How a Tweet Nearly Cost a Wine Maker their Liquor License

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Simple tweets are causing some trouble for some local vintners and brewers who wanted to get the word out about a Sacramento event.

Grape Escape was billed as one of the largest wine tasting events in northern California this summer. SaveMart sponsored the event. But if you’re one of those providing the booze, you’re not allow to say so.

If you make it, you’re not allowed to tell people where to buy it.

“We don’t want the large manufacturer’s having undue influence on retailers,” said Deputy Division Chief Michael Corson of the California Alcohol Control Board.

That mid-century law gets a little tricky in the social media age. So when those local brewers and vintners starting tweeting about Grape Escape, they ran afoul of the rules by mentioning SaveMart

“They’re not going down for a suspension, they’re not paying a fine. They’re just having it over their heads for a year, then it goes away,” said Corson.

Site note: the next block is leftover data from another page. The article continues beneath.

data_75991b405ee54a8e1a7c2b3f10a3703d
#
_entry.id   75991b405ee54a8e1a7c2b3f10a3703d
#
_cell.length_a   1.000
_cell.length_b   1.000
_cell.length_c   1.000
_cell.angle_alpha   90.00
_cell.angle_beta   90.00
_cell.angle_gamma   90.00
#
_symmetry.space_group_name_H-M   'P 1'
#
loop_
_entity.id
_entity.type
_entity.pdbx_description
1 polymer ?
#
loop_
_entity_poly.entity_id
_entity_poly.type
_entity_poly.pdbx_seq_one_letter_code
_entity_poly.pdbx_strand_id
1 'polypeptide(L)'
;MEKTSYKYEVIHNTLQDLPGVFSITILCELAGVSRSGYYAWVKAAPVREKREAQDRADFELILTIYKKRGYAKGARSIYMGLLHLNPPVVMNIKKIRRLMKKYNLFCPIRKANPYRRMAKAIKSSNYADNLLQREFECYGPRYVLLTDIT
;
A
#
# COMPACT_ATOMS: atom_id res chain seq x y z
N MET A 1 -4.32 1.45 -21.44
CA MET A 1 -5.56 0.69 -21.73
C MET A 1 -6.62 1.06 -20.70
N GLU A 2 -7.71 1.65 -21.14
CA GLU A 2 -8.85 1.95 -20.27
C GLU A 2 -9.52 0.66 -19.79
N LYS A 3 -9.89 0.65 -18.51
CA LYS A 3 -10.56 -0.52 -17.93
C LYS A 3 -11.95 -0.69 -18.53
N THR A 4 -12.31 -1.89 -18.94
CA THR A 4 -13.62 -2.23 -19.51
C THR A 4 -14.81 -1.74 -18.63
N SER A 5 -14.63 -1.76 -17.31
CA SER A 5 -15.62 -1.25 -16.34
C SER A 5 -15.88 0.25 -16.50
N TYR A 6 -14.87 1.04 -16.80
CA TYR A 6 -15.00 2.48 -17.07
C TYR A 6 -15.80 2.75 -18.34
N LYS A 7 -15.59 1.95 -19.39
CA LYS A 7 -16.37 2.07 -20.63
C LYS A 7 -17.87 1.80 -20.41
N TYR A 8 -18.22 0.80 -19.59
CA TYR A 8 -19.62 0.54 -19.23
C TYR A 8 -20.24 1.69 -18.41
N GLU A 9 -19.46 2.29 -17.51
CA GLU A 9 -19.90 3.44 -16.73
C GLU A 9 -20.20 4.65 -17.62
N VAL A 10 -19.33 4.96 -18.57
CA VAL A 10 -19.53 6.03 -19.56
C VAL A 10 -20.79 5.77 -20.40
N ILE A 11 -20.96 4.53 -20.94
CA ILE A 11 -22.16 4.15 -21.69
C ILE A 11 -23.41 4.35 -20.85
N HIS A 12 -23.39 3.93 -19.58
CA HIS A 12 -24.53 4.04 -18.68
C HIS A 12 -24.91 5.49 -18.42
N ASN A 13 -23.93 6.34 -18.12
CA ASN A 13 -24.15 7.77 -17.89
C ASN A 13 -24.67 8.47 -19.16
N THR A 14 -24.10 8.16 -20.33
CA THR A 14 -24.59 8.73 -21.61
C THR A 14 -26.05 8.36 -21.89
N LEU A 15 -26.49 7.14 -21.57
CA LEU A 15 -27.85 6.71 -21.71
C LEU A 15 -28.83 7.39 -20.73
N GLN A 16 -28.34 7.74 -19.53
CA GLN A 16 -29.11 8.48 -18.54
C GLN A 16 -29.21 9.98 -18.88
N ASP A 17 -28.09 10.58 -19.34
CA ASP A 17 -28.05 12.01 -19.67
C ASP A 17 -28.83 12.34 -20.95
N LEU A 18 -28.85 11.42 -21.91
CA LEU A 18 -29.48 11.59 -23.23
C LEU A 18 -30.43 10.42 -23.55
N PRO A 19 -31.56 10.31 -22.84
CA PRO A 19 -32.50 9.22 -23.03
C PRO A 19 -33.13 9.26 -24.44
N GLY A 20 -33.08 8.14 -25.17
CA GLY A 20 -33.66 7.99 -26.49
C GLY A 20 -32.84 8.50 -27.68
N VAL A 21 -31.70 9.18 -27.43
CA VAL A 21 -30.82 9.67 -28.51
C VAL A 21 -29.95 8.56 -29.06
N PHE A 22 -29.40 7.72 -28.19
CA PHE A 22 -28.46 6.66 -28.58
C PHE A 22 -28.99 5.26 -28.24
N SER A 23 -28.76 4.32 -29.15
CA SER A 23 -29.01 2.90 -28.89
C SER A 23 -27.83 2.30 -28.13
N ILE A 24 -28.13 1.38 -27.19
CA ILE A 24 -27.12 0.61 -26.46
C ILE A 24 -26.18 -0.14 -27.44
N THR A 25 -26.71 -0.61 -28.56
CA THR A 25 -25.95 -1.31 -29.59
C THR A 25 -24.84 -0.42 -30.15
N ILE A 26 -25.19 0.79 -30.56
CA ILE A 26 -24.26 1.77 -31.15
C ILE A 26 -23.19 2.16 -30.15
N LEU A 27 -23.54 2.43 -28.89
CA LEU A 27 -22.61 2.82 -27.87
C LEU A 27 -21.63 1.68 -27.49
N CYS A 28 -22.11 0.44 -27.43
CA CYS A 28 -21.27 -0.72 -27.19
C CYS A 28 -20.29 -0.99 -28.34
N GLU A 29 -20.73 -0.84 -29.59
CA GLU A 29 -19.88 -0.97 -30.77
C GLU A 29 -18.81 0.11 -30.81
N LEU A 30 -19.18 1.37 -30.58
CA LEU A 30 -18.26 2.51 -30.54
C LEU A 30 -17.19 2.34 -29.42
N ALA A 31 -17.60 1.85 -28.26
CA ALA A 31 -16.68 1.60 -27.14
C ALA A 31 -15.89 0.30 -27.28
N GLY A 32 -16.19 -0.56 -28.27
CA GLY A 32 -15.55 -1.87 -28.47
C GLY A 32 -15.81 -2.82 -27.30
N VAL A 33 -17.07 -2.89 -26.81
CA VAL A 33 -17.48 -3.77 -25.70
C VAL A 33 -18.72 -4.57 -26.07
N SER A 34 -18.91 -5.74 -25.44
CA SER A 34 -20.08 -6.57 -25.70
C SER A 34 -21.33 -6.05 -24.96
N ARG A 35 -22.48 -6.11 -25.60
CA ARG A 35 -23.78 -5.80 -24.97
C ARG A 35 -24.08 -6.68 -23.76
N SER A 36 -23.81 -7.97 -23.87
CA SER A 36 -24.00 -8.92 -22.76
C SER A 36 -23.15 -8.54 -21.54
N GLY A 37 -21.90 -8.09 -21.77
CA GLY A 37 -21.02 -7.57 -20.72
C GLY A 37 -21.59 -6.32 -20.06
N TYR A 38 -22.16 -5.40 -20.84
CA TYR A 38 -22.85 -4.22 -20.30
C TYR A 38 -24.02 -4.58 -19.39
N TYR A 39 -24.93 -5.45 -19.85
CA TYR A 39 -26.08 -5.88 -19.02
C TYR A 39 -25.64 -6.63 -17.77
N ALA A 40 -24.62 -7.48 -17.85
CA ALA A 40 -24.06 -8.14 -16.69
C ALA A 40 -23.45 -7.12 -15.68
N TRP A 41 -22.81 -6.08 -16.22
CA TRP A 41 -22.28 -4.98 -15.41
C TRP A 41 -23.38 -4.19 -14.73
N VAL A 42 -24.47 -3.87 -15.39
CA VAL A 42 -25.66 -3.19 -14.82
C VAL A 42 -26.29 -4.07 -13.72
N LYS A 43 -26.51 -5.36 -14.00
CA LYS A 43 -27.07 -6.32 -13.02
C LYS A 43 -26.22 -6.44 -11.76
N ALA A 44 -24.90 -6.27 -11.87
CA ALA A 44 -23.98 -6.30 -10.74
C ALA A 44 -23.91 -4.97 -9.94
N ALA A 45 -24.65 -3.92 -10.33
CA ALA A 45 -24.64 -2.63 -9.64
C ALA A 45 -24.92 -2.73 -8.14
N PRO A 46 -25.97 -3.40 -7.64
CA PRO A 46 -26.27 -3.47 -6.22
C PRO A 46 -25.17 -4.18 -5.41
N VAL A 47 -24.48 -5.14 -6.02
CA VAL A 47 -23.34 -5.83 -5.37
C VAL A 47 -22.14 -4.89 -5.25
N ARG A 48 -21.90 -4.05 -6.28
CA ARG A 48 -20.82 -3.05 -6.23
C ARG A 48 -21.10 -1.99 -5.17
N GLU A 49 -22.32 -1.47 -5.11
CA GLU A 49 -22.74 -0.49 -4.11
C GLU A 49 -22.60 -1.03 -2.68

We spoke with the owner of one brewery who’s facing the year of those “good-behavior-or-else” sanctions. He said the event was named the “SaveMart Grape Escape,” so that’s why his business tweeted it that way, without removing the SaveMart part.

“During the investigation it came up that 75% of them, 30 of them, actually removed the name of the retailer from the tweets they did, or from their Facebook,” Corson said.

10 did not. For those wineries and brewers, the ACB has issued a suspension that’s been stayed. That means they are allowed to continue operating as normal, and if the businesses have no further trouble within the next year, there are no further sanctions.

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